Binaural Improvement in Normal and Defective Ears in a Background of Other Voices: A Historical Article Review from the Archives

by Nicole Denny, Alyssa Everett, and Frank Musiek, The University of Arizona   Binaural Improvement in Normal and Defective Ears in a Background of Other Voices is a classic article from 1971 by J. D. Harris and C. Myers.  Previous research by Harris in 1965 demonstrated that when a subject is asked to answer a…

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Sound Localization in Split-brain Subjects

Renata Filippini, PhD. Post-doctoral researcher at the University of Arizona and University of Sao Paulo   The construction of an accurate spatial map is key for localization of sound sources not only for communication, but also for survival. Being able to figure out the characteristics of the environment allow us to interact with it in a…

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Neuromorphological Abnormalities and Central Auditory Processing Disorders: An Overview

by Chloe E Robbins, The University of Arizona The human central auditory nervous system (CANS) is responsible for processing and maintaining the integrity of sound stimuli, both simple and complex, from the peripheral auditory system for interpretation at the cortical level. When pathologies arise in this system, abilities such as understanding speech, localization, lateralization, and…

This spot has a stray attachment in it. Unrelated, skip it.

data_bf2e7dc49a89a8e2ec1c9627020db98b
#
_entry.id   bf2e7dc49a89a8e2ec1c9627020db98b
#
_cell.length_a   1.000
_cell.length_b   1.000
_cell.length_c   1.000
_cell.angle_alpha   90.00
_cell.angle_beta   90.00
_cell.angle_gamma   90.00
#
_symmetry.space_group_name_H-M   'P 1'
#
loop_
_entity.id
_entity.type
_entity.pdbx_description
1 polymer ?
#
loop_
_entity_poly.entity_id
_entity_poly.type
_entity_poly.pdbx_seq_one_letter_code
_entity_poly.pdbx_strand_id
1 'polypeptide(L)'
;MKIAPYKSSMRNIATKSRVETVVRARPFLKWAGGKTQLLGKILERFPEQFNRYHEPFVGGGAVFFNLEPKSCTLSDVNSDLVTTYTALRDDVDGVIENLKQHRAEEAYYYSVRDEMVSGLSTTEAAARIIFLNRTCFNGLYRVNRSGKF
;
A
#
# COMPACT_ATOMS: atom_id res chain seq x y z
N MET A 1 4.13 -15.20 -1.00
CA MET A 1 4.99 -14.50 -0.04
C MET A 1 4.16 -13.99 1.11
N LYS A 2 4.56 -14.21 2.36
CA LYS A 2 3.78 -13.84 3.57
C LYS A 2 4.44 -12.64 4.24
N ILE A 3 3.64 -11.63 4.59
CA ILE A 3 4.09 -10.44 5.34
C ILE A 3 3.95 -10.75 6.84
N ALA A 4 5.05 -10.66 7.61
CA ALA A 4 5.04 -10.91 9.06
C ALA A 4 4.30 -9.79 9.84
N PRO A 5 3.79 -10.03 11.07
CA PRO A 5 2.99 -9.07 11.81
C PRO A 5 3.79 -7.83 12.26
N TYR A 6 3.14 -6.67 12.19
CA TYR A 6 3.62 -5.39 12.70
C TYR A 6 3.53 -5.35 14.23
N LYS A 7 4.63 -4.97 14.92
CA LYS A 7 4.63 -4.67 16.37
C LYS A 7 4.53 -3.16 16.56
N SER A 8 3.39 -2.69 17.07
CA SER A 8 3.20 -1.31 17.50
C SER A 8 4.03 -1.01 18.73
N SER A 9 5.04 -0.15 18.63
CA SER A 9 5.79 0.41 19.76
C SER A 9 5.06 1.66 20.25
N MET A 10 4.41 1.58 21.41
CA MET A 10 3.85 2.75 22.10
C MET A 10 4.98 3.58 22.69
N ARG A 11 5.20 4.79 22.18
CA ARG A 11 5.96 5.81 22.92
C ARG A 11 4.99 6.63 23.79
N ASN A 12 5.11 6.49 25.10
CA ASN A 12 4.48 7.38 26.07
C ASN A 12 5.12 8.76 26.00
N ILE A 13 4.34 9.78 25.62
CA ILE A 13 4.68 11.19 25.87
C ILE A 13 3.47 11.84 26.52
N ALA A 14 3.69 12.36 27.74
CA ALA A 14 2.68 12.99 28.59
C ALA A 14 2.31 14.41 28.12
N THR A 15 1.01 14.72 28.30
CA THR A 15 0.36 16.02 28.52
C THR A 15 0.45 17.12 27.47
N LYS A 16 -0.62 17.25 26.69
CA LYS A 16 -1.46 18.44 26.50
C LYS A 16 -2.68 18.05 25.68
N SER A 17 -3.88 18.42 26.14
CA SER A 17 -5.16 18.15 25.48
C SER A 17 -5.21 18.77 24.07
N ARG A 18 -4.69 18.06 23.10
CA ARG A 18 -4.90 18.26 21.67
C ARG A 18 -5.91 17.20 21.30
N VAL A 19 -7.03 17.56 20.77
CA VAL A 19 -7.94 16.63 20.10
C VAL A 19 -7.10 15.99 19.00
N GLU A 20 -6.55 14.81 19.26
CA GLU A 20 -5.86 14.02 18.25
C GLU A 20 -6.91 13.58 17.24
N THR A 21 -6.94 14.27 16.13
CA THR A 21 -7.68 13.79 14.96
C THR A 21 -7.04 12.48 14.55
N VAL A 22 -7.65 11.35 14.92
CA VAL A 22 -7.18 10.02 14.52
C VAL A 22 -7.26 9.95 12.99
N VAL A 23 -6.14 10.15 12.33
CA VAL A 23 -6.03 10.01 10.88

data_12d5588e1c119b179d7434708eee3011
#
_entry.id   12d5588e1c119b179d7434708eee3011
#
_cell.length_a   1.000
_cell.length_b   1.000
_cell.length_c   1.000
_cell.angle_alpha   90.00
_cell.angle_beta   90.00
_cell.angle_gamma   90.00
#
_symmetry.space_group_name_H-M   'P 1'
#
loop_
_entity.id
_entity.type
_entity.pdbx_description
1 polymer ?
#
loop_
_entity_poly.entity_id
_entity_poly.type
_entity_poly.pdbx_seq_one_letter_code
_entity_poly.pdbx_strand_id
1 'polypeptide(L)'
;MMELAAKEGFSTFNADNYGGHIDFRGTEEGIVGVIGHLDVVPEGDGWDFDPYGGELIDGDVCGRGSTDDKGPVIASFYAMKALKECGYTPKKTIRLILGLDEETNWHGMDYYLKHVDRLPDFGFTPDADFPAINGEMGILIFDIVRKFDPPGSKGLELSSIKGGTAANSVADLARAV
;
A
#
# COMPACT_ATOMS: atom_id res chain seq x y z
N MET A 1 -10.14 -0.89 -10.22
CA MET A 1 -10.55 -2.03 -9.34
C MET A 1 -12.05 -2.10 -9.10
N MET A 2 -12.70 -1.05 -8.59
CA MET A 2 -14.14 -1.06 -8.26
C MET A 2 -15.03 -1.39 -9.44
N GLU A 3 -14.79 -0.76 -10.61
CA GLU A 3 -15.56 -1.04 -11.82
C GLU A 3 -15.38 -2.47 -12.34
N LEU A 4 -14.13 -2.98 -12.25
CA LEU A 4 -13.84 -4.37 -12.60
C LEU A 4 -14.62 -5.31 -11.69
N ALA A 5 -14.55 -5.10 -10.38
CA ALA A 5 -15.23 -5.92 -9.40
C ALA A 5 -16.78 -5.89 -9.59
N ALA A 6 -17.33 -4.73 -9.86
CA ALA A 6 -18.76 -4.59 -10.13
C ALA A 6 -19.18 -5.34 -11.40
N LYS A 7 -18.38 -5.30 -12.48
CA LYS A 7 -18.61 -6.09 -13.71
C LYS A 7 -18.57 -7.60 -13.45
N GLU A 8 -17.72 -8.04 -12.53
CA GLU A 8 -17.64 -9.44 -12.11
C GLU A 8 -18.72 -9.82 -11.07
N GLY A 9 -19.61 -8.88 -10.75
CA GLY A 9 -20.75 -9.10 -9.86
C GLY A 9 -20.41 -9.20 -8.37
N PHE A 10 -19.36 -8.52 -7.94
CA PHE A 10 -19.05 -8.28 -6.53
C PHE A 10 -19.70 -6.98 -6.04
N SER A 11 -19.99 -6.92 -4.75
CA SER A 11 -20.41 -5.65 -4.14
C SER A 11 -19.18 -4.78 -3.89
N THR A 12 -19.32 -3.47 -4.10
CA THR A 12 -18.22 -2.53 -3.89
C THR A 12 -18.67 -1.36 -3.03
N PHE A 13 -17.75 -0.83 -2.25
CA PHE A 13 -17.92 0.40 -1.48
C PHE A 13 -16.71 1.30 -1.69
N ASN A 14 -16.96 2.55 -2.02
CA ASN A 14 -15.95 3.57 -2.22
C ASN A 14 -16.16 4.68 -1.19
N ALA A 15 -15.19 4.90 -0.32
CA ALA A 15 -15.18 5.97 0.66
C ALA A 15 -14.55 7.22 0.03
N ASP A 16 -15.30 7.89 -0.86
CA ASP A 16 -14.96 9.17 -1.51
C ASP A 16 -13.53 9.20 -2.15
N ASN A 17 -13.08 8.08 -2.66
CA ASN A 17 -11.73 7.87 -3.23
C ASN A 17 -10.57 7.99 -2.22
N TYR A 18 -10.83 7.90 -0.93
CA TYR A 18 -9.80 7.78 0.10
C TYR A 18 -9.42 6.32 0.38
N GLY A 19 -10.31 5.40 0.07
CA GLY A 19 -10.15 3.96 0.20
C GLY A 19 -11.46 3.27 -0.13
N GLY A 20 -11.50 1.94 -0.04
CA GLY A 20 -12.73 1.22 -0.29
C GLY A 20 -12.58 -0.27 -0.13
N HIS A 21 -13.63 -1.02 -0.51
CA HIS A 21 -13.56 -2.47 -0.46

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Cochlear Dynorphins, Stress and Tinnitus

Tony L. Sahley, School of Health Sciences, Cleveland State University Subjective tinnitus is a clinical disorder, defined traditionally as a perception of sound (a tone, a hum or a hiss) that is experienced in the absence of an externally evoking auditory stimulus. For this reason, subjective tinnitus is often referred to as a phantom auditory perception.…

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